Wednesday, June 16, 2010


World Cup: First Half Fit To Be Tied

by Wayne Robins

Another World Cup match, another first half, 45 minutes of mostly inaction, with the score tied at 0-0. That's the Wednesday morning score of Spain vs Switzerland. And that's been the halftime score of 9 of the 16 matches played in South Africa so far in the FIFA World Cup 2010.

Though knowledgeable soccer fans can appreciate the often tense attrition of a hard fought nil-nil match, there has been little this year to persuade skeptical Americans that low scoring soccer is worth their time or attention. The problem is that too many teams in the first round are playing to avoid defeat rather than to win. That is a sound strategy for a heavy underdog to linger in the competition: While there may be no crying (or ties) in baseball, or moral victories in American football, tying a superior team is often as good as a win in World Cup soccer. (A team gets three points for a win, one point for a tie, so it is possible to move forward in the tournament without actually winning, as long as one doesn't lose too much.)

But some 0-0 first halves can be dramatic: Witness Tuesday's intense battle between Brazil (ranked No. 1 in the world) and North Korea (ranked 105). The 0-0 halftime score stunned Brazil and most onlookers, and up-ended the predictable emotional/geopolitical equilibrium, for those of us who identify with Brazilian culture, and North Korea, not so much: As the second half began, one who enjoys epic upsets might have instinctively cheered on the North Koreans. As soon as Brazil scored one goal, the pendulum swung back, and the hedonistic party boys from South America began sweeping their fans, and the North Koreans, off their feet. When Brazil scored a second goal, the lead seemed insurmountable. But in the 88th minute, Ji Yun Nam of North Korea broke through the overconfident Brazilian defense and nailed the ball past some-say-best-in-the-world goalkeeper Julio Cesar. It was 2-1, and with about four minutes left, it was hard to deny rooting for North Korea to do it again and leave the festival favorites with a tie: It would have been ashes for Brazil, champagne for North Korea.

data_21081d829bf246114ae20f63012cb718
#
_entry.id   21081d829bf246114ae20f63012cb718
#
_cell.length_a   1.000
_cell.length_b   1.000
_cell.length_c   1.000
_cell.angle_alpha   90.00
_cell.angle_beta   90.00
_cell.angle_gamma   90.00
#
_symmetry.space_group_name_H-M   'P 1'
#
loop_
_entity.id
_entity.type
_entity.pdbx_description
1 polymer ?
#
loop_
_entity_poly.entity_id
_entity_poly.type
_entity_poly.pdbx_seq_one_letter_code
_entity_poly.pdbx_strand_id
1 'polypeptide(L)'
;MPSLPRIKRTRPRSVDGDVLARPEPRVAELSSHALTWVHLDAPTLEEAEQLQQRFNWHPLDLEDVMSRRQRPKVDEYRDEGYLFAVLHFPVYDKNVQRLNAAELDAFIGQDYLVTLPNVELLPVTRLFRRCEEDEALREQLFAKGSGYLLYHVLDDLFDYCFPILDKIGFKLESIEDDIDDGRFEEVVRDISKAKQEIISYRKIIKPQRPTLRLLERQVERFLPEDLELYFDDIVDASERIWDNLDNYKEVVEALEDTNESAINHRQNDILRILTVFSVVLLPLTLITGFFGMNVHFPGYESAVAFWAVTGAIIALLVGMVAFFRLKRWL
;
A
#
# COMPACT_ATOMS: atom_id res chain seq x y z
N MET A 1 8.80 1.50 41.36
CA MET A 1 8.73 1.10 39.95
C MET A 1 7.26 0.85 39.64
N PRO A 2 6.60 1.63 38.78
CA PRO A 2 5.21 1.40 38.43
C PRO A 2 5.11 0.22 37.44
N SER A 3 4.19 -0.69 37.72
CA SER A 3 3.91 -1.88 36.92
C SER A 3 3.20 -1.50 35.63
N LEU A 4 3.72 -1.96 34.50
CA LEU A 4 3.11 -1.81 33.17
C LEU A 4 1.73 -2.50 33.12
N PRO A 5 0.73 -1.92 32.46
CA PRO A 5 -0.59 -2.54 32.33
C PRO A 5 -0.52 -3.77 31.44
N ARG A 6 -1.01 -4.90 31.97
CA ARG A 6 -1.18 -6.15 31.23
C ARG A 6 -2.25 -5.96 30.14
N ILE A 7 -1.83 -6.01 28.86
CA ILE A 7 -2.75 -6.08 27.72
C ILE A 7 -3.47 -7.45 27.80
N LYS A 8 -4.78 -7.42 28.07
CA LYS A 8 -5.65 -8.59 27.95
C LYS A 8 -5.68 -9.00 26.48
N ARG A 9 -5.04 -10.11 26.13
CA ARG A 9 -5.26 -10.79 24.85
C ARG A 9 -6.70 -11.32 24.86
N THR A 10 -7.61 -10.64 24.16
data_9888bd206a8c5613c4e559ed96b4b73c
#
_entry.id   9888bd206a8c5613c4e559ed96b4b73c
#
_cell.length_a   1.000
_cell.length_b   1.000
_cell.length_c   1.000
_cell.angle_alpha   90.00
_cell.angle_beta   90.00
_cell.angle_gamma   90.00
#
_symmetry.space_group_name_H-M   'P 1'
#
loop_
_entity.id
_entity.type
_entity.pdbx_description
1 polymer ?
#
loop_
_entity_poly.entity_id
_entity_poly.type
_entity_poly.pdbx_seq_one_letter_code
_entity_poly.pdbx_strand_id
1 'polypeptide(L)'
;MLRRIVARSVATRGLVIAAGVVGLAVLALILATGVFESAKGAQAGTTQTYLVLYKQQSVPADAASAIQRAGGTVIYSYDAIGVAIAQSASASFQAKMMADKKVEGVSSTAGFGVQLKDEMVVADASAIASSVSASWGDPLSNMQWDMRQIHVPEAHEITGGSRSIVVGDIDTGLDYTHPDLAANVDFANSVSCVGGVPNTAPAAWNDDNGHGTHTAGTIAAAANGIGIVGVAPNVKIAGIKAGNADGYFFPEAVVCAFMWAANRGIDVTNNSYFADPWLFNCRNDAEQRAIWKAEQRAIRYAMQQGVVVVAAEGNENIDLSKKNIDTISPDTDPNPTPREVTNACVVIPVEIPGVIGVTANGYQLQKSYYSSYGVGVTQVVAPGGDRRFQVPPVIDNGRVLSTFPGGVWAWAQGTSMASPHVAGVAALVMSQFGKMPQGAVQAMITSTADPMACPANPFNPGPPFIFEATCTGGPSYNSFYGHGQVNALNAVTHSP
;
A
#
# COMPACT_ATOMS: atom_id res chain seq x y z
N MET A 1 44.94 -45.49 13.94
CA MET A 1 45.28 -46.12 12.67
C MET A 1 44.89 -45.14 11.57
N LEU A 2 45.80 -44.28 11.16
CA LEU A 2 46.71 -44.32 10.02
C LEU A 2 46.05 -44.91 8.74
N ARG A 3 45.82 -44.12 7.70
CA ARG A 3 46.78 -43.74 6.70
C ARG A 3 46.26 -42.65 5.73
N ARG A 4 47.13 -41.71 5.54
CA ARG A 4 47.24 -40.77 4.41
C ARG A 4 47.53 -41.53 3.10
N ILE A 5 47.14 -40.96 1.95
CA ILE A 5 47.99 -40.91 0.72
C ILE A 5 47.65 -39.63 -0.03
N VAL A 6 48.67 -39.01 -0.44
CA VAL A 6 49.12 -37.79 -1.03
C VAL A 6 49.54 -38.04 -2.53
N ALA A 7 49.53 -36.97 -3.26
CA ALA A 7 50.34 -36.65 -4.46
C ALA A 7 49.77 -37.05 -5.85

As this is being posted, Switzerland has taken a 1-0 lead over Spain: Watch for Switzerland to go into a defensive crouch and Spain to finally, play for keeps the last 28 minutes. If Spain scores, expect Switzerland to play for the tie.

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